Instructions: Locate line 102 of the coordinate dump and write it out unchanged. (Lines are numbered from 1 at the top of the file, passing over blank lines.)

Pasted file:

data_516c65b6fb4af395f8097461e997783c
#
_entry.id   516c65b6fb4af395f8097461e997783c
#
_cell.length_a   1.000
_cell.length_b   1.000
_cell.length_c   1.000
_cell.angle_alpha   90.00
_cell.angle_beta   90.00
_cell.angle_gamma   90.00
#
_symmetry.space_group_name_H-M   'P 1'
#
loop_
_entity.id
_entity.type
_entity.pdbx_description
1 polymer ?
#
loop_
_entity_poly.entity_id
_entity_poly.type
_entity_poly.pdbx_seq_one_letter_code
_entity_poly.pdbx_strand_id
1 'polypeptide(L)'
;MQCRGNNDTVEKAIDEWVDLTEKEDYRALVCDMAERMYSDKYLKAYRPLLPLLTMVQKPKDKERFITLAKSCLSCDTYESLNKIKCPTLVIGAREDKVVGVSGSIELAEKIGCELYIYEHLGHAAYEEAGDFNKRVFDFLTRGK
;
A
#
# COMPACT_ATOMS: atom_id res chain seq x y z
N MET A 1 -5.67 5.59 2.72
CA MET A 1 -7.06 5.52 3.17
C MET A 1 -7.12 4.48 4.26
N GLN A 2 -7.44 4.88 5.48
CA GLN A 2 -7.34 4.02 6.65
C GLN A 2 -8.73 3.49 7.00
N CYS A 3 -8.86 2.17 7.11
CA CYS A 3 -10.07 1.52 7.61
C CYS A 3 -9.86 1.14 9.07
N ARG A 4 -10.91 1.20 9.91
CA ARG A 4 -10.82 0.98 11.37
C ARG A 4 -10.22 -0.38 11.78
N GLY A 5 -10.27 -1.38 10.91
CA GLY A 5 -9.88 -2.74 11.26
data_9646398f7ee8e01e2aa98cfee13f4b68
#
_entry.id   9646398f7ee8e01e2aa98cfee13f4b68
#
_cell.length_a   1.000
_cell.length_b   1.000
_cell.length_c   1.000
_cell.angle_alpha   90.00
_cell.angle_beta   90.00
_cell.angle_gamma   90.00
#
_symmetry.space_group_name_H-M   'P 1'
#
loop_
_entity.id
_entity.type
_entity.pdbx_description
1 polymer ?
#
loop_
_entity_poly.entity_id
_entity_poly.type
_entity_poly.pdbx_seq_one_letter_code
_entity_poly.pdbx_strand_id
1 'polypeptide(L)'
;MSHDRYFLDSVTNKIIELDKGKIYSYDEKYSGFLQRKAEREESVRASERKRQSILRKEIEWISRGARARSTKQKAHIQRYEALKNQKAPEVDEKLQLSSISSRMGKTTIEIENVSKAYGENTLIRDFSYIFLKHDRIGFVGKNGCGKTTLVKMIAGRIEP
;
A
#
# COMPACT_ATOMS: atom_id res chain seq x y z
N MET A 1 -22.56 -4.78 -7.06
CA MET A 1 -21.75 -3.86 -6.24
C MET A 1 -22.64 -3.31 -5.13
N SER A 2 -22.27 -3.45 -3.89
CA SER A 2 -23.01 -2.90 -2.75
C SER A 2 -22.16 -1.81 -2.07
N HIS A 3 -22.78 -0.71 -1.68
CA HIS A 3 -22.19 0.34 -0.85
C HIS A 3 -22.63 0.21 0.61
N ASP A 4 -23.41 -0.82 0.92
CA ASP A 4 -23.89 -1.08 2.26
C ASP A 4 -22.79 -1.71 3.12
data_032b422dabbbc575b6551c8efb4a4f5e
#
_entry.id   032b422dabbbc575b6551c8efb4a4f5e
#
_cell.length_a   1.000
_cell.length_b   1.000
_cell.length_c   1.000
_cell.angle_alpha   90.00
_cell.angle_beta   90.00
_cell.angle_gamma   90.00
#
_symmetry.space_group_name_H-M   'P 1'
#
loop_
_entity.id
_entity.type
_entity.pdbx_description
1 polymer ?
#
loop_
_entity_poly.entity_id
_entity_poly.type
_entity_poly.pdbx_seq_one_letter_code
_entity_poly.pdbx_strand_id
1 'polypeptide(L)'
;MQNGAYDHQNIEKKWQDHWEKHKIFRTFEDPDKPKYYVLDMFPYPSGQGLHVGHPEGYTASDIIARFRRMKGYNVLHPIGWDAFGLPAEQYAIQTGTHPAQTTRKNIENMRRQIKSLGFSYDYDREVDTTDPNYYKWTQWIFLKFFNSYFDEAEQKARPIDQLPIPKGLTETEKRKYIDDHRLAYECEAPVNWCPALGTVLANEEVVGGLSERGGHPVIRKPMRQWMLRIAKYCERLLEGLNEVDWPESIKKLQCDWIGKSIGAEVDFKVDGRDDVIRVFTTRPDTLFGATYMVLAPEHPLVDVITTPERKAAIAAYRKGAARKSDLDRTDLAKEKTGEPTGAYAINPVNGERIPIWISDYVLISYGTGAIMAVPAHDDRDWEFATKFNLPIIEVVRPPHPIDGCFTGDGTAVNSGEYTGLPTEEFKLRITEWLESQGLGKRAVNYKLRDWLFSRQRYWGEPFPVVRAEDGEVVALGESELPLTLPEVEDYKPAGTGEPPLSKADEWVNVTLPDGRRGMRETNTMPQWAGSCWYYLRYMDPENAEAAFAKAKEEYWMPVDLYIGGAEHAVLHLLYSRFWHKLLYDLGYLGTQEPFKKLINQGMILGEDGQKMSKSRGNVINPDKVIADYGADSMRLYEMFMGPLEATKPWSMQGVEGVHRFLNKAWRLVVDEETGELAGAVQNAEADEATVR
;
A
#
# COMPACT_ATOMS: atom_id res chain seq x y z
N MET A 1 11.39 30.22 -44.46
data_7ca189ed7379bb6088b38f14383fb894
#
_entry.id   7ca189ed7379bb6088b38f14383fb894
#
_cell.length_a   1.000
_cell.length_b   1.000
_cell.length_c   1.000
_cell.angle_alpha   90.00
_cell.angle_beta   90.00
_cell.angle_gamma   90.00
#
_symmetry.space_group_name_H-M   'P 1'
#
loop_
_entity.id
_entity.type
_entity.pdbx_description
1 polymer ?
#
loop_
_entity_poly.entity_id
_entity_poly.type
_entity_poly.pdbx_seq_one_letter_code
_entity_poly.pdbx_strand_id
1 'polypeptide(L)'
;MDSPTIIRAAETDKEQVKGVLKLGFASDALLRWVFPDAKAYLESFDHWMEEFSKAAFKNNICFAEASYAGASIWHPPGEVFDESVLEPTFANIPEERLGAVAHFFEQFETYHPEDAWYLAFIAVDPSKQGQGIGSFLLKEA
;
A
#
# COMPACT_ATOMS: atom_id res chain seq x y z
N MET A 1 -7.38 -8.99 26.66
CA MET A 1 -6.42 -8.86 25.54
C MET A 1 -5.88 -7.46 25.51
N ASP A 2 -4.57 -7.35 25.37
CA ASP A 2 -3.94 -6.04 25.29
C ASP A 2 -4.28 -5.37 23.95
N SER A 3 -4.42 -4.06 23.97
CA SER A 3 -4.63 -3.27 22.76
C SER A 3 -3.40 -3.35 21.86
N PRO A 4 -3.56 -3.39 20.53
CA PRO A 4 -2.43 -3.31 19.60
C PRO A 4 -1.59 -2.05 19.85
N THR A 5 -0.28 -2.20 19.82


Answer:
_entity.type